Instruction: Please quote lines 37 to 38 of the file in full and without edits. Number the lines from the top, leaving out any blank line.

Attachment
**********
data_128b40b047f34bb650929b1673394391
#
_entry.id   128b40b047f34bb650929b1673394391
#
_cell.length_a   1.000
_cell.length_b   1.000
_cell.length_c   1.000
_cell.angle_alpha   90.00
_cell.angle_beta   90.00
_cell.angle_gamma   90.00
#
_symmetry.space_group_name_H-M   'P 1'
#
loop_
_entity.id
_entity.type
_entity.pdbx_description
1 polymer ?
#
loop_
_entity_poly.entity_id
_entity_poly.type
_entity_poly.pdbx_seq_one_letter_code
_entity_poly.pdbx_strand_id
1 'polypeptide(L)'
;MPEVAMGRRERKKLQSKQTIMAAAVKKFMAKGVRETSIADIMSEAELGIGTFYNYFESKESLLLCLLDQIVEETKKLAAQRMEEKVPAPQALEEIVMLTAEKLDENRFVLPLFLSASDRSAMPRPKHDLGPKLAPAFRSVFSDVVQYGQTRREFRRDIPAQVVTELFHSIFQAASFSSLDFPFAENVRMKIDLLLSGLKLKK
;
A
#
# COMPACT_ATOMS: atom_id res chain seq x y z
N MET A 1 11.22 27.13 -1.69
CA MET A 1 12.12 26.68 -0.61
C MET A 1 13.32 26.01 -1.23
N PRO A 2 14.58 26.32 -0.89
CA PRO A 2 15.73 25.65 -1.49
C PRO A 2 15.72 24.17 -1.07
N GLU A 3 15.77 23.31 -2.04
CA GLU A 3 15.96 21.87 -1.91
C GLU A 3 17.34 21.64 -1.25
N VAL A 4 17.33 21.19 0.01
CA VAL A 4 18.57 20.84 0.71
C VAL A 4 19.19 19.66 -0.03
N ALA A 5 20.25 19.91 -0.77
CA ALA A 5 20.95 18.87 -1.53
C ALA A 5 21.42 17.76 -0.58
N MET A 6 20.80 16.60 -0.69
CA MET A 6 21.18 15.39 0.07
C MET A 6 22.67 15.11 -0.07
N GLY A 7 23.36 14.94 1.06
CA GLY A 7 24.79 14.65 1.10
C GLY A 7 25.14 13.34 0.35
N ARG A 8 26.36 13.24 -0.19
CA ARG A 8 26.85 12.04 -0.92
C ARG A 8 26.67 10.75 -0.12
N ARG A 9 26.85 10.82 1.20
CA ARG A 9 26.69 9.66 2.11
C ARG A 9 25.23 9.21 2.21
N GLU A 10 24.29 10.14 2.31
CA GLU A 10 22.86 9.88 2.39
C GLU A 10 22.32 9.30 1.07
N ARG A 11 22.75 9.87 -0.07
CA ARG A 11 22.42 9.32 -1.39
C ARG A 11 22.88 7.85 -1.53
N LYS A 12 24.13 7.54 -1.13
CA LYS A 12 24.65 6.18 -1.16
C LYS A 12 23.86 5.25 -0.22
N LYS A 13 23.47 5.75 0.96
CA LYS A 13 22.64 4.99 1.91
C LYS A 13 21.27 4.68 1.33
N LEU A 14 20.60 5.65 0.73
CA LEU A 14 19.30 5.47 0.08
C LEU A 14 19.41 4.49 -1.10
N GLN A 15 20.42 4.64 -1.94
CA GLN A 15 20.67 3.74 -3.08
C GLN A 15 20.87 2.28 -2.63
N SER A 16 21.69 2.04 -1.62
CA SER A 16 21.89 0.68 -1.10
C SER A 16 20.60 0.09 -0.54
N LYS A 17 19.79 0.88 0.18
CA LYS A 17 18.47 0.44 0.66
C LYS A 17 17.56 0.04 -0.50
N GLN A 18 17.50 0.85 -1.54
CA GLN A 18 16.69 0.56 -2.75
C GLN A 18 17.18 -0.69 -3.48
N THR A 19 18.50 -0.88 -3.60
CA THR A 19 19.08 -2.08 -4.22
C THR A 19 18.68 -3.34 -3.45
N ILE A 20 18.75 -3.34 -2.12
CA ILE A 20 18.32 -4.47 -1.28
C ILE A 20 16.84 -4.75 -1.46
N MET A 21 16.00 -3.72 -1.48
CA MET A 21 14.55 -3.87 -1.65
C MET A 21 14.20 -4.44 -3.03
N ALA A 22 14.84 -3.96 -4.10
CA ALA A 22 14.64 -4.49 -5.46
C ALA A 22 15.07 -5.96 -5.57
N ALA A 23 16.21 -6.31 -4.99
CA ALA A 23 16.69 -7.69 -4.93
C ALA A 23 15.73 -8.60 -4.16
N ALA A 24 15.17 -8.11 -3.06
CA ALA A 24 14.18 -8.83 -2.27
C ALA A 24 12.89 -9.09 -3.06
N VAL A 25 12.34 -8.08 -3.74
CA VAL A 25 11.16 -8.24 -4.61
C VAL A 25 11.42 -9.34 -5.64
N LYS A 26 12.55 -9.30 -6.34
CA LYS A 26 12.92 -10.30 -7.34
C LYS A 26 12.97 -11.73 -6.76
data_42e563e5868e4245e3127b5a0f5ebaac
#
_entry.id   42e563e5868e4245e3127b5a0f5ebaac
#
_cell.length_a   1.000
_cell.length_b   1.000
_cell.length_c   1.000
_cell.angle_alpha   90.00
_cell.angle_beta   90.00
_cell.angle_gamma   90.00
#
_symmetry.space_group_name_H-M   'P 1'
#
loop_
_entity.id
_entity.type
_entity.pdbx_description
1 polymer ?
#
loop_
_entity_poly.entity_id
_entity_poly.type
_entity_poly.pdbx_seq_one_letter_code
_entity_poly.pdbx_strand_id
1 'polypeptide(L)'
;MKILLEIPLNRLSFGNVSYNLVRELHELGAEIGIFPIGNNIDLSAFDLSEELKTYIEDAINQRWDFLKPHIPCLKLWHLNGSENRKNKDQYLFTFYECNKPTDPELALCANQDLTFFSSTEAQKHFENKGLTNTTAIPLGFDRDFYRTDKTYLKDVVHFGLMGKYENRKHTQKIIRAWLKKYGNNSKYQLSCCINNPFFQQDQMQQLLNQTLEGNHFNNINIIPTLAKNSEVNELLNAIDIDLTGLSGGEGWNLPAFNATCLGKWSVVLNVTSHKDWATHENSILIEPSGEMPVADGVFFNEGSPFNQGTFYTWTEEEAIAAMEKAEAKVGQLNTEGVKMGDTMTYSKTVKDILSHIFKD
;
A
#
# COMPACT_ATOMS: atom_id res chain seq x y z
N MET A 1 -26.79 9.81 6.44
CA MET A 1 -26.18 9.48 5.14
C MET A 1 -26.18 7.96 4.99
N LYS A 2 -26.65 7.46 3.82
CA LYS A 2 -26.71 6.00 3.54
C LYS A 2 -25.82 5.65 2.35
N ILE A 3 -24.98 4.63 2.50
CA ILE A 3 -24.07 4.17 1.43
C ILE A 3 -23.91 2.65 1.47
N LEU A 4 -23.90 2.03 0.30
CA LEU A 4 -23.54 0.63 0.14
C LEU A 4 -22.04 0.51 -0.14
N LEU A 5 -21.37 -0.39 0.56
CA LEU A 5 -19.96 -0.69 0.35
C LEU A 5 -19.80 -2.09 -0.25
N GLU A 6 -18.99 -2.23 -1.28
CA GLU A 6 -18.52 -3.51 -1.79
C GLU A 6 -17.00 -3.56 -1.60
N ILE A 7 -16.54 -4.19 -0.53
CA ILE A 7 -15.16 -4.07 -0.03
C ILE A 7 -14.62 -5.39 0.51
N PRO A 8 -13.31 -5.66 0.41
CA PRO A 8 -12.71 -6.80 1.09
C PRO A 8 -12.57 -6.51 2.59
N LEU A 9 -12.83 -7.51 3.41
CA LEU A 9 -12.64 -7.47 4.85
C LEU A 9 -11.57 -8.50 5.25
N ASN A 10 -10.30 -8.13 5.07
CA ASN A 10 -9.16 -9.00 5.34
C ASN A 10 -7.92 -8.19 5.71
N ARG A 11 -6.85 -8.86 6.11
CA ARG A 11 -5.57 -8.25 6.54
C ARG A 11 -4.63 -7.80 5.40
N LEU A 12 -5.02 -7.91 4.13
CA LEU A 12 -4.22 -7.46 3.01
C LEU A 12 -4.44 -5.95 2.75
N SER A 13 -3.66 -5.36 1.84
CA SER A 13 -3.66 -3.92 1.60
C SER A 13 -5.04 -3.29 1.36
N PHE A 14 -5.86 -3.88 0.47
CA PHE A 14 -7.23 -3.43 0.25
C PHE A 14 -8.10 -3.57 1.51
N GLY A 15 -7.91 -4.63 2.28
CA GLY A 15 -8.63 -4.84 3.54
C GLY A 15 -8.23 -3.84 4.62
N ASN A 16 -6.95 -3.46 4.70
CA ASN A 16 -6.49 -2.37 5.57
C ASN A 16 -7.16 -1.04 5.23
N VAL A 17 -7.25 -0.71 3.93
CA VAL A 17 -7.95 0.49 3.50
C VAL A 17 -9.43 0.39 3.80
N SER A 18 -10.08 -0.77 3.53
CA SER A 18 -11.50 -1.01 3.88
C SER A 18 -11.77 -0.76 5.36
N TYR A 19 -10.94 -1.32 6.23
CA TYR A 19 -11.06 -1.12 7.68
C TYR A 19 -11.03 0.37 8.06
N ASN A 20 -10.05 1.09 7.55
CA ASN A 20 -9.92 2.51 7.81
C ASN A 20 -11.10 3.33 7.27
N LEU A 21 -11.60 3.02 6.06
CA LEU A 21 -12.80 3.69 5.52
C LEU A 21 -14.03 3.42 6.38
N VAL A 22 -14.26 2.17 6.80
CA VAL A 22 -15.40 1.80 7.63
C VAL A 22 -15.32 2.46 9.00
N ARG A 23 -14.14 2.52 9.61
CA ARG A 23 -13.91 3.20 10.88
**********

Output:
N GLU A 3 15.77 23.31 -2.04
CA GLU A 3 15.96 21.87 -1.91